ATI Radeon HD 5500 Series GDDR5 Review

Article Index

Our Summary and Conclusion

Performance Summary: Both the Radeon HD 5550 and HD 5570 GDDR5 editions offer decent performance, that’s a significant step up from integrated graphics solutions. Generally speaking, the Radeon HD 5570 and competing GeForce GT 240 perform about on par with each other, with the cards trading victories depending on the applications being tested. The Radeon HD 5550 obviously performs somewhat lower than the 5570 due to its lesser compliment of stream processors, texture units, etc., but it is also less expensive.

The Radeon HD 5500 series GDDR5 editions aren’t barn burners, but they are welcome additions to AMD’s graphics card line-up for a couple of reasons. First of all, they perform better than their GDDR3/2 counterparts, which is a big plus in their price segment. Speaking of price, the Radeon HD 5500 series GDDR5 editions also arrive with price points right in line with the GDDR3/2 iterations—AMD is essentially offering higher-performing cards for the same price as the original version, which will obviously see a price drop as a result. These cards will also be offered in half-height or passively cooled versions as well.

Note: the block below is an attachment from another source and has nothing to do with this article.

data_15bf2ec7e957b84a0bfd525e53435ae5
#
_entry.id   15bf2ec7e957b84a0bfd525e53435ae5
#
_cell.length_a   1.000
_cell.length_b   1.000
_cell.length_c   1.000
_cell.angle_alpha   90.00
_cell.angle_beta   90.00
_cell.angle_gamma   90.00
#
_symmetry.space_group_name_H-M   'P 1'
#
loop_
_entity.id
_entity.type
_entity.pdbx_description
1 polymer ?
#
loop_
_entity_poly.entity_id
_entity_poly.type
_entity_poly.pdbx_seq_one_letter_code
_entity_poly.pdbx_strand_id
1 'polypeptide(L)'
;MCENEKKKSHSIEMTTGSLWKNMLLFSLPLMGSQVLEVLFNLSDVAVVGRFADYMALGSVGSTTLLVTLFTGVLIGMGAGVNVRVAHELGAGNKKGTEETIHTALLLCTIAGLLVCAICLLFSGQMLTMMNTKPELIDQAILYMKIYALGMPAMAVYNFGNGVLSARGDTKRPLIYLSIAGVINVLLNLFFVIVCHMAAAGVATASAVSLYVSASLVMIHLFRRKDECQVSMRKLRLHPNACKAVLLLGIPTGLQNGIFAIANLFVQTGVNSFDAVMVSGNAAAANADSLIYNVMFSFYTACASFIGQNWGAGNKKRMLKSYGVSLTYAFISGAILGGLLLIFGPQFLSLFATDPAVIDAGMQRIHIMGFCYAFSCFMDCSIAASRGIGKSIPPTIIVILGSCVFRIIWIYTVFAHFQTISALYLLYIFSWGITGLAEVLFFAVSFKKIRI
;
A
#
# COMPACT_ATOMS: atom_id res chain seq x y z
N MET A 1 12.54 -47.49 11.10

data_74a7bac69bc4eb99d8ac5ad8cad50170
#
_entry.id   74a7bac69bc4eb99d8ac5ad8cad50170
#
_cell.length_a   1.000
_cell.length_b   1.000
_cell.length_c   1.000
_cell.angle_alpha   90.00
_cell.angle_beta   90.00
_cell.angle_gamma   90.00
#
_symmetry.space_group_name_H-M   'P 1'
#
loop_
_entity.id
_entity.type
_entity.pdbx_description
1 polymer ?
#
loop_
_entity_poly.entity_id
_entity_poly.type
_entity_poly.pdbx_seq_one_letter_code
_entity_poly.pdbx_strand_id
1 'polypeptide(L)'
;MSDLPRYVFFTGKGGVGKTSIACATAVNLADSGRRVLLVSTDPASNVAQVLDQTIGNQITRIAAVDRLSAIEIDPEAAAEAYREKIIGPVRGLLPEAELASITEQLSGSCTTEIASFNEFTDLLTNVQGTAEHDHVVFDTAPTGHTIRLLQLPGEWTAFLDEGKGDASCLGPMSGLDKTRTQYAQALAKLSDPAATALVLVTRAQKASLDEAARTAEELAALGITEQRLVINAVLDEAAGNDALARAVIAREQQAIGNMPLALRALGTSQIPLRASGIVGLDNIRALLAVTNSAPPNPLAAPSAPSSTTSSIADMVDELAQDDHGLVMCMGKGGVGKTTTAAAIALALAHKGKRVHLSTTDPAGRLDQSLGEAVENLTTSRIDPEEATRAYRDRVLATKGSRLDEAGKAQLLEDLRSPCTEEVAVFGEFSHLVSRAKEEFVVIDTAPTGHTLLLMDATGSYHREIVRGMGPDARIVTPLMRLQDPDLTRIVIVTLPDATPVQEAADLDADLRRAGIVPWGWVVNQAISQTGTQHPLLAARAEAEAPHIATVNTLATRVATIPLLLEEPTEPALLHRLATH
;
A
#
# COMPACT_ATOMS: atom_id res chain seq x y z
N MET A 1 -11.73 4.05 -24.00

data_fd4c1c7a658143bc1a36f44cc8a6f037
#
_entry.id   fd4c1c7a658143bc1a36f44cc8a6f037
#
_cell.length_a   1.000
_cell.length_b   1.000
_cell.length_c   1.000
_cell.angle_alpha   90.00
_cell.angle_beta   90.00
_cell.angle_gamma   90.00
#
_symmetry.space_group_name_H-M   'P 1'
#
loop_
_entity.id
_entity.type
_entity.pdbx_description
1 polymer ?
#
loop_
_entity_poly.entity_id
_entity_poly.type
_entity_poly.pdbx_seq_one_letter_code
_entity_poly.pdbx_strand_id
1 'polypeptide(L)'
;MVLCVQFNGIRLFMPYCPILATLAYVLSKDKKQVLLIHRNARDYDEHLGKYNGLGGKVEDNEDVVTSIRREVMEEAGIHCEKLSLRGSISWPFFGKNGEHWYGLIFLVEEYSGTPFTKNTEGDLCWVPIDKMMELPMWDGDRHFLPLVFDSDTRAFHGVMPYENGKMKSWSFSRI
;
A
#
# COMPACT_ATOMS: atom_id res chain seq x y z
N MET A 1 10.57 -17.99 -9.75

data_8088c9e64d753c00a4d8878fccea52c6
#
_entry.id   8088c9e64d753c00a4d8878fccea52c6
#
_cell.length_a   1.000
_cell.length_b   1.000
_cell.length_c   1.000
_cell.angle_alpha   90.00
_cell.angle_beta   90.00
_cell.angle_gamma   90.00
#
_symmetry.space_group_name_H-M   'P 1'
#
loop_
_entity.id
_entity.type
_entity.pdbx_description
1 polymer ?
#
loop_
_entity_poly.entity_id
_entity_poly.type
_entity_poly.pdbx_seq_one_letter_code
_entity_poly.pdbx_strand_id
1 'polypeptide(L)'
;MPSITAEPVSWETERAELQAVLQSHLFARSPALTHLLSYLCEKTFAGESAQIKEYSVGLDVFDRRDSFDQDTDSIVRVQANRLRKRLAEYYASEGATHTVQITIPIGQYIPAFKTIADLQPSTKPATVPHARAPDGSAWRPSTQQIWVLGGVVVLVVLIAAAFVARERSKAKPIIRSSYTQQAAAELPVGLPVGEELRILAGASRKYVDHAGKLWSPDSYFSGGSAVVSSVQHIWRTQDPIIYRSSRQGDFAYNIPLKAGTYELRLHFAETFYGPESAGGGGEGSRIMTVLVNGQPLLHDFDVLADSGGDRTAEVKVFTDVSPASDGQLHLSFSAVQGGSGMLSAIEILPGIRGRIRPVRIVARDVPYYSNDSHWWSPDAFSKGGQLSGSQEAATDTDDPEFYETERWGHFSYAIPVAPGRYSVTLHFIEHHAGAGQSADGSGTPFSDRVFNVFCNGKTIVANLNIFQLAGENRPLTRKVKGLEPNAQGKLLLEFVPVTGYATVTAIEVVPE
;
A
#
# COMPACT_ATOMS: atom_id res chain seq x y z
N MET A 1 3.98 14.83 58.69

The Radeon HD 5550 GDDR5 can be found for approximately $60 - $80 depending on its memory compliment and cooler configuration. And the Radeon HD 5570 GDDR5 comes in at around $80 - $90, which is right in line with the similarly performing GT 240. Considering how close they are in price, we’re more intrigued by the Radeon HD 5570 GDDR5, due to it offering much better overall performance. The extra few bucks are well spent in our opinion, if you’re shopping for a card in this price range. We’d also give the Radeon the nod over the GT 240—performance is similar, but the 5570 will net end users a more flexible output configuration and DX11 support. Of course, for a few more bucks, there’s a lot more performance to be had by opting for a card in the Radeon HD 5600 or 5700 series, but if you’ve got less than $100 to spend on a GPU, the Radeon HD 5500 GDDR5 edition should fit the bill nicely.


  • Low Power
  • Affordable
  • Quiet
  • DX11 and Eyefinity Support


  • Meager Performance in Cutting Edge Games
  • No Boost in GPU Speed


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